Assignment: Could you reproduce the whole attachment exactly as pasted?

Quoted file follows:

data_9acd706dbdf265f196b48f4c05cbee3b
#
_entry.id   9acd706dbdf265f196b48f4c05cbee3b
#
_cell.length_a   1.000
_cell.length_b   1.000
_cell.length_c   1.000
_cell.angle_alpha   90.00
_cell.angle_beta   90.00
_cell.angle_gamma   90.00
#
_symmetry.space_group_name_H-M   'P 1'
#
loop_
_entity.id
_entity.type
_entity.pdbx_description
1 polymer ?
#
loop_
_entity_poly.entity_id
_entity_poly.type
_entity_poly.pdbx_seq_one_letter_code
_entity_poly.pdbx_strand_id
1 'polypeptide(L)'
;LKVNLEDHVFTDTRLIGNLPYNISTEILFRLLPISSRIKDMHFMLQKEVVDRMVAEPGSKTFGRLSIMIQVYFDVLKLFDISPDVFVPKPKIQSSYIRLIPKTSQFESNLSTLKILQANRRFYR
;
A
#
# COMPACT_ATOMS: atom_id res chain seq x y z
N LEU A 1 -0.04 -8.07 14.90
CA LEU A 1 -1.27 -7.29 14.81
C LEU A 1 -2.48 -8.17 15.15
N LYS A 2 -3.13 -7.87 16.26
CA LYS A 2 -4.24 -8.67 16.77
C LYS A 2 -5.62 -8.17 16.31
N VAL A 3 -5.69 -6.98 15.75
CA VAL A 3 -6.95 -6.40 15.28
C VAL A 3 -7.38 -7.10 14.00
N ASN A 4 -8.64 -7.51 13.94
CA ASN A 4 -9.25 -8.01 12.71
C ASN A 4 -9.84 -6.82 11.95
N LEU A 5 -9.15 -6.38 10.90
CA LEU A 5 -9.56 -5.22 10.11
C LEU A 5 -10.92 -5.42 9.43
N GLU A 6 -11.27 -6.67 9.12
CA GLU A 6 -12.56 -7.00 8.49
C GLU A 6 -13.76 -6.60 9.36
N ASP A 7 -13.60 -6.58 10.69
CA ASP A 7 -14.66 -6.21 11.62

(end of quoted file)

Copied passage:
data_9acd706dbdf265f196b48f4c05cbee3b
#
_entry.id   9acd706dbdf265f196b48f4c05cbee3b
#
_cell.length_a   1.000
_cell.length_b   1.000
_cell.length_c   1.000
_cell.angle_alpha   90.00
_cell.angle_beta   90.00
_cell.angle_gamma   90.00
#
_symmetry.space_group_name_H-M   'P 1'
#
loop_
_entity.id
_entity.type
_entity.pdbx_description
1 polymer ?
#
loop_
_entity_poly.entity_id
_entity_poly.type
_entity_poly.pdbx_seq_one_letter_code
_entity_poly.pdbx_strand_id
1 'polypeptide(L)'
;LKVNLEDHVFTDTRLIGNLPYNISTEILFRLLPISSRIKDMHFMLQKEVVDRMVAEPGSKTFGRLSIMIQVYFDVLKLFDISPDVFVPKPKIQSSYIRLIPKTSQFESNLSTLKILQANRRFYR
;
A
#
# COMPACT_ATOMS: atom_id res chain seq x y z
N LEU A 1 -0.04 -8.07 14.90
CA LEU A 1 -1.27 -7.29 14.81
C LEU A 1 -2.48 -8.17 15.15
N LYS A 2 -3.13 -7.87 16.26
CA LYS A 2 -4.24 -8.67 16.77
C LYS A 2 -5.62 -8.17 16.31
N VAL A 3 -5.69 -6.98 15.75
CA VAL A 3 -6.95 -6.40 15.28
C VAL A 3 -7.38 -7.10 14.00
N ASN A 4 -8.64 -7.51 13.94
CA ASN A 4 -9.25 -8.01 12.71
C ASN A 4 -9.84 -6.82 11.95
N LEU A 5 -9.15 -6.38 10.90
CA LEU A 5 -9.56 -5.22 10.11
C LEU A 5 -10.92 -5.42 9.43
N GLU A 6 -11.27 -6.67 9.12
CA GLU A 6 -12.56 -7.00 8.49
C GLU A 6 -13.76 -6.60 9.36
N ASP A 7 -13.60 -6.58 10.69
CA ASP A 7 -14.66 -6.21 11.62